“I left my heart in…”
We all know how that song lyric goes. But Salt Lake City crooners can take heart—there are songs that celebrate SLC as well.
Songwriter Doug Wintch added to the list when he wrote Salt Lake City in 2013. Wintch said he based his song on “a guy who used to sit at the bar down at D.B. Cooper’s and cry into his beer over a long lost high school sweetheart.
“I don’t remember it happening so much in recent years, but Salt Lake used to have these intense storms that would whip across the salt flats and the west desert before hitting town. The wind would kick particles of salt and dust up into the clouds, which would mix with the falling rain. By morning, the paint on your car or truck would be splattered where the ‘great big salty tears’ had fallen the night before.”
Wintch has been playing guitar and composing for the past 40 years. He remembers that “It took a good ten or twelve years to write the song, which I don’t recommend, but I didn’t know what I was doing … ha! I made up the first version in 1979. It survived a bunch of revisions and finally got recorded in 1993. It’s on my debut CD called Wooden Nickels.”
The tune includes the catchy lyrics:
It ain’t the place for everyone, except when it snows
It’s rainin’ great big salty tears tonight.
Wintch plays Salt Lake City at almost every show he performs, and says, “I intend to gig for as long as anyone will have me.” He does shows every month for the Heart & Soul organization, with his duo partner, Anke Summerhill.
By writing about Salt Lake City, Wintch joins a list of composers including the great Johnny Mercer, who in 1943 wrote, I Lost My Sugar In Salt Lake City.
Chanteuse Peggy Lee and pianist George Shearing popularized this song in the 1960s, just about the time the Beach Boys’ song Salt Lake City appeared on their Summer Days album.
Although surfing the Great Salt Lake left much to be desired, Brian Wilson and company were headliners at the Lagoon Amusement Park and sang to the crowds:
The guys and I dig a city called Salt Lake
It’s got the grooviest kids.
The city took a Country and Western turn when Hank Williams Jr. recorded Salt Lake City. Of course, there was a lost love involved. How could there not be? Williams sang:
I should pick up my things and go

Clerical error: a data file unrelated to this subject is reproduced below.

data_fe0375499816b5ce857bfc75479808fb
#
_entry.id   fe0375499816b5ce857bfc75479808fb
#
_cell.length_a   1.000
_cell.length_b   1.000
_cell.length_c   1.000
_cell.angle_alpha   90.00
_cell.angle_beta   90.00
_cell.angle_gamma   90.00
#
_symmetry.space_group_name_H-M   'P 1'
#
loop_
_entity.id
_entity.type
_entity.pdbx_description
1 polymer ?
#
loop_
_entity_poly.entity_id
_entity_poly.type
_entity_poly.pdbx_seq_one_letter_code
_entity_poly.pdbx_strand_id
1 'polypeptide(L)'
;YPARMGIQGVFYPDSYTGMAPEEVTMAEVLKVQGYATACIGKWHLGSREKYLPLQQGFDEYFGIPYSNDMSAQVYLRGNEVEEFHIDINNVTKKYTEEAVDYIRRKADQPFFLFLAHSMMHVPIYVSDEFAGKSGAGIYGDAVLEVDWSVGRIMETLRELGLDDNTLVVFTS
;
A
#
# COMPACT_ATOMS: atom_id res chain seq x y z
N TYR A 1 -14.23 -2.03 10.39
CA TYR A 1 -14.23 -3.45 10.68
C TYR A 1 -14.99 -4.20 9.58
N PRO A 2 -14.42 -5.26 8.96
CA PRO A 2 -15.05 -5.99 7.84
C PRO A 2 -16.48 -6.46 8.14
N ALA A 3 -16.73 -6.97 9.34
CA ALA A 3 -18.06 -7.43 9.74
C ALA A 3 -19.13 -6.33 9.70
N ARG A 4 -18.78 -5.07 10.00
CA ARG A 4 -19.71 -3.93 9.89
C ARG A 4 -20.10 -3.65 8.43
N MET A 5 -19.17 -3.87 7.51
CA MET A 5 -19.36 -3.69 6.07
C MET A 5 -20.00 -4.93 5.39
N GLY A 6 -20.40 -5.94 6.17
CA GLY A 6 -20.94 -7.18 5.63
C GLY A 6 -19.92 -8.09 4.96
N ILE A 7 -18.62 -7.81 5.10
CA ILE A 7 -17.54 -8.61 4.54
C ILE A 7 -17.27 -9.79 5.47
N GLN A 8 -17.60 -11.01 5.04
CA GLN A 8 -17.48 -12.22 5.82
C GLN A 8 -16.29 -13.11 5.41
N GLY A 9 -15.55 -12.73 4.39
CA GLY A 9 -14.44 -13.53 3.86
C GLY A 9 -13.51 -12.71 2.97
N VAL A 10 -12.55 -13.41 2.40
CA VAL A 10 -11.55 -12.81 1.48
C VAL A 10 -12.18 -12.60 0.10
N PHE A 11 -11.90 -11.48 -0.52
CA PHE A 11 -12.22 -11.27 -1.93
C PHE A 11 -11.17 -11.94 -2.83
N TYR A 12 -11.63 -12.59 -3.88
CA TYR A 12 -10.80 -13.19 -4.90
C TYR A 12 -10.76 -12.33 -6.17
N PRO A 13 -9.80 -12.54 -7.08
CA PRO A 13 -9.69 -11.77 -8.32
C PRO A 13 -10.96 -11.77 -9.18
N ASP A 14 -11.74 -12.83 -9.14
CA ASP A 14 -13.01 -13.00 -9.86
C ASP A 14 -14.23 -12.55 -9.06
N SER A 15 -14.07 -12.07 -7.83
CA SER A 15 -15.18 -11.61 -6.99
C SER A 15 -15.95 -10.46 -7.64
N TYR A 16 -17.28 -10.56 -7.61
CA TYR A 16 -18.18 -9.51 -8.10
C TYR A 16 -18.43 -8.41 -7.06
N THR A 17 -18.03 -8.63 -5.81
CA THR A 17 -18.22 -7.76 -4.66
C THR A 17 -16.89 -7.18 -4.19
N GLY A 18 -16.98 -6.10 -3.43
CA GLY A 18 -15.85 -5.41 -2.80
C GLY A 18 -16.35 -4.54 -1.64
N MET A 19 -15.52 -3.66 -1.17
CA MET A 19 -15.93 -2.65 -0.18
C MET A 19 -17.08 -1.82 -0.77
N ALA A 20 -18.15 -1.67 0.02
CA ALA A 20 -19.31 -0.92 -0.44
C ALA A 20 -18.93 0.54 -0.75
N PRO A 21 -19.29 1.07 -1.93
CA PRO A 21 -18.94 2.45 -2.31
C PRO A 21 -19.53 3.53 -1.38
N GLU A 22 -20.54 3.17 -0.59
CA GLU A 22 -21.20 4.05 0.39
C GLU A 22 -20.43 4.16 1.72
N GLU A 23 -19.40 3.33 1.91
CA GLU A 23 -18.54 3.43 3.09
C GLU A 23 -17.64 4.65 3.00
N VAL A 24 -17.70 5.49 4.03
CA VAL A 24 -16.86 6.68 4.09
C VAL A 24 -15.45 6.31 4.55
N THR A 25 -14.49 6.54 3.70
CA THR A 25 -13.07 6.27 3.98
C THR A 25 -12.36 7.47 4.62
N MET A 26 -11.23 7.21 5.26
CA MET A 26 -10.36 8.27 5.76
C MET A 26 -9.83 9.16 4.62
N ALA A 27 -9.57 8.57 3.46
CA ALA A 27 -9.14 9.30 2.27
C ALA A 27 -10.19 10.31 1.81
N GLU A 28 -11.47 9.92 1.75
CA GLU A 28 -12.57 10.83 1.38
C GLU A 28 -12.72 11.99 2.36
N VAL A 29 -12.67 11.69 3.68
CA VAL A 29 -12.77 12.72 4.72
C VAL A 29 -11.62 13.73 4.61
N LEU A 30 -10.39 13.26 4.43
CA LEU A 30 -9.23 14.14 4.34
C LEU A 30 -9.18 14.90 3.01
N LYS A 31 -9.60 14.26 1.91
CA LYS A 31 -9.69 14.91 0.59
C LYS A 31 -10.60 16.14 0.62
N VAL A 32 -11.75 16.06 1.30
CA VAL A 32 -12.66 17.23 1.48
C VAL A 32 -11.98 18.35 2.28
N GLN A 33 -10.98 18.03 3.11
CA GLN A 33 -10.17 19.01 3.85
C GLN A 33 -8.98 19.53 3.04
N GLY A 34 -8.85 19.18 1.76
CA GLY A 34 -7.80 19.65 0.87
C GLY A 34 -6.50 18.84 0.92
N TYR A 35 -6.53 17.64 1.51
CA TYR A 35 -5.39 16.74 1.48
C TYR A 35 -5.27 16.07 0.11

But my heart keeps saying no
Some day she’ll come back to me and Salt Lake City.
A different take on the town was offered by the punk rock band The Dwarves when they wrote their raucous anti-anthem Salt Lake City. Their lyrics went:
There isn’t anything I wouldn’t do for you
Except for the one thing you want me to
I’m not going to Salt Lake City!
The reasons are varied as to why cities inspire songwriters. Maybe it’s a heartbreak. Maybe it’s a road trip. Had the team of Jerry Soller and Mike Lieber looked further west than Kansas City, they might have written:
Salt Lake City, Salt Lake City here I come
They’ve got some lime green Jell-O there
And I’m gonna get me some.
U. Utah Phillips—An Appreciation
A person needs a lot of heart to take a state as a first name. U. Utah Phillips had such a heart. Born Bruce Duncan Phillips in Cleveland in 1935, Phillips combined a life of activism and music until his death in 2008.
After the family moved to SLC, Phillips attended East High School and served in the army for three years in the 1950s. Seeing the effects of a war-devastated Korea influenced his turn to social activism. He rode the rails, composed songs, and championed the Industrial Workers of the World (Wobblies).
His standing in the folk music community grew and he mentored Kate Wolf and Ani DiFranco, and wrote songs performed by Emmylou Harris and Tom Waits.
In later years he settled in Nevada City, CA, and helped found a homeless shelter called the Hospitality House. He attributed his musical success to his belief that “It is better to be liked than talented.”
To see more of Chris Bodily’s artwork visit his website.